We Are Just Three Mouths

by Julia Bouwsma


A rifle on my shoulder, I am in the henhouse again.
The scream is one pitch too high for human. The weasel
is a white scarf at her throat, pas de deux of feather and fur.
I watch through my gun sight, empty metal eye
inches from its shoulder of snow, blast that shatters any dance.
The weasel falls back, starts to rise, as if it were easy, one motion,
no difference between the hen’s blood in its mouth
and the red hole spreading its ribs. I step on it hard:
the flash of black eyes. It claws, bites my boot. We are three bodies
in soiled pine shavings, three mouths. The weasel winces, its eyes
close, open, his limbs stretch into the last hard act of breath.
The second bullet slips trembling from my hand. I drop the gun
hard, once, twice, but the weasel’s elegant neck won’t snap.
I find the bullet, reload, press into the pink-white fold of ear, pull.
Gunpowder in pine dust, a soft head slap. I reach down to touch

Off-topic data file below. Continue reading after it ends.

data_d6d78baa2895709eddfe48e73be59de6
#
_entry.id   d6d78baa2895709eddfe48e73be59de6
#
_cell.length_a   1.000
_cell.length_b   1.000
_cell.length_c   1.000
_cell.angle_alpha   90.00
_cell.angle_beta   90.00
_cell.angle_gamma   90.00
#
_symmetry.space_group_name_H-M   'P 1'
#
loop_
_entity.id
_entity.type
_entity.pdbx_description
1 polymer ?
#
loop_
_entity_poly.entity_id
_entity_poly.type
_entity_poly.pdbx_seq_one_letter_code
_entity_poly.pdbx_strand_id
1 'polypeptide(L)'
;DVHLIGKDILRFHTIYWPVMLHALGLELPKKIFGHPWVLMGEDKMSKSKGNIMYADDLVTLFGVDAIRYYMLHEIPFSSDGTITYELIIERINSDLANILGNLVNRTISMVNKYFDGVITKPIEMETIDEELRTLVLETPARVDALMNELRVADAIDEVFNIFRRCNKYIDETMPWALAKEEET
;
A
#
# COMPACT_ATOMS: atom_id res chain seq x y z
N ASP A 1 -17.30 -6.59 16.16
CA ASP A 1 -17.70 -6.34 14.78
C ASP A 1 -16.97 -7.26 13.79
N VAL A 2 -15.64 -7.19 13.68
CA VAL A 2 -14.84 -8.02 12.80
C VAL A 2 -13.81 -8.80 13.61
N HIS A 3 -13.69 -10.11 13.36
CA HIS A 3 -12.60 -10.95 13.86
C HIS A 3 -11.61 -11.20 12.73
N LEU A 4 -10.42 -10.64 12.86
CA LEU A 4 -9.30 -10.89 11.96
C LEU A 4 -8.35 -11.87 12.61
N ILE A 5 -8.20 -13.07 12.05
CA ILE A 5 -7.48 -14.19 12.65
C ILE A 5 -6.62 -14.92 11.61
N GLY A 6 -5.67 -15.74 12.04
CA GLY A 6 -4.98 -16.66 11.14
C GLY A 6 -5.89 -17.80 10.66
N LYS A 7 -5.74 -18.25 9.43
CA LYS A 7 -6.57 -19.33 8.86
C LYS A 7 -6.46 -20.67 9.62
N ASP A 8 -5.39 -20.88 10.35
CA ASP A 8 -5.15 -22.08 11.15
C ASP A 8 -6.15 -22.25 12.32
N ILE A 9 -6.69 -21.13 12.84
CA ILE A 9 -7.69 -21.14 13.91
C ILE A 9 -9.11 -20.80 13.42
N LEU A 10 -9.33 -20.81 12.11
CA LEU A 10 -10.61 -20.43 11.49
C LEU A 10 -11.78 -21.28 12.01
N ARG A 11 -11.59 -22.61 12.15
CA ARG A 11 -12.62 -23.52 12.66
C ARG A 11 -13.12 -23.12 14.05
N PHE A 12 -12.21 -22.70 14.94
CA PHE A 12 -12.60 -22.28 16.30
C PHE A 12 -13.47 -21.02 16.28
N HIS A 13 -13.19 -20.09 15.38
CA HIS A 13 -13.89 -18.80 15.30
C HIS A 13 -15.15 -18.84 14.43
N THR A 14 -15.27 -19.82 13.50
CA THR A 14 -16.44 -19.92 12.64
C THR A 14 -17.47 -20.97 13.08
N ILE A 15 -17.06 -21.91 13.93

what I have done. I lift it by the tail.

JULIA BOUWSMA‘s debut collection, Work by Bloodlight, was selected by Linda Pastan for the 2015 Cider Press Review Book Award and is forthcoming in January 2017. Her poems and reviews have appeared in Cimarron Review, Colorado Review, Cutthroat, Muzzle, Puerto del Sol, Salamander, RHINO, and others. A former Managing Editor for Alice James Books, she currently serves as Book Review Editor for Connotation Press: An Online Artifact and as Library Director for Webster Library in Kingfield, Maine. She lives and works on an off-the-grid farm in the mountains of western Maine.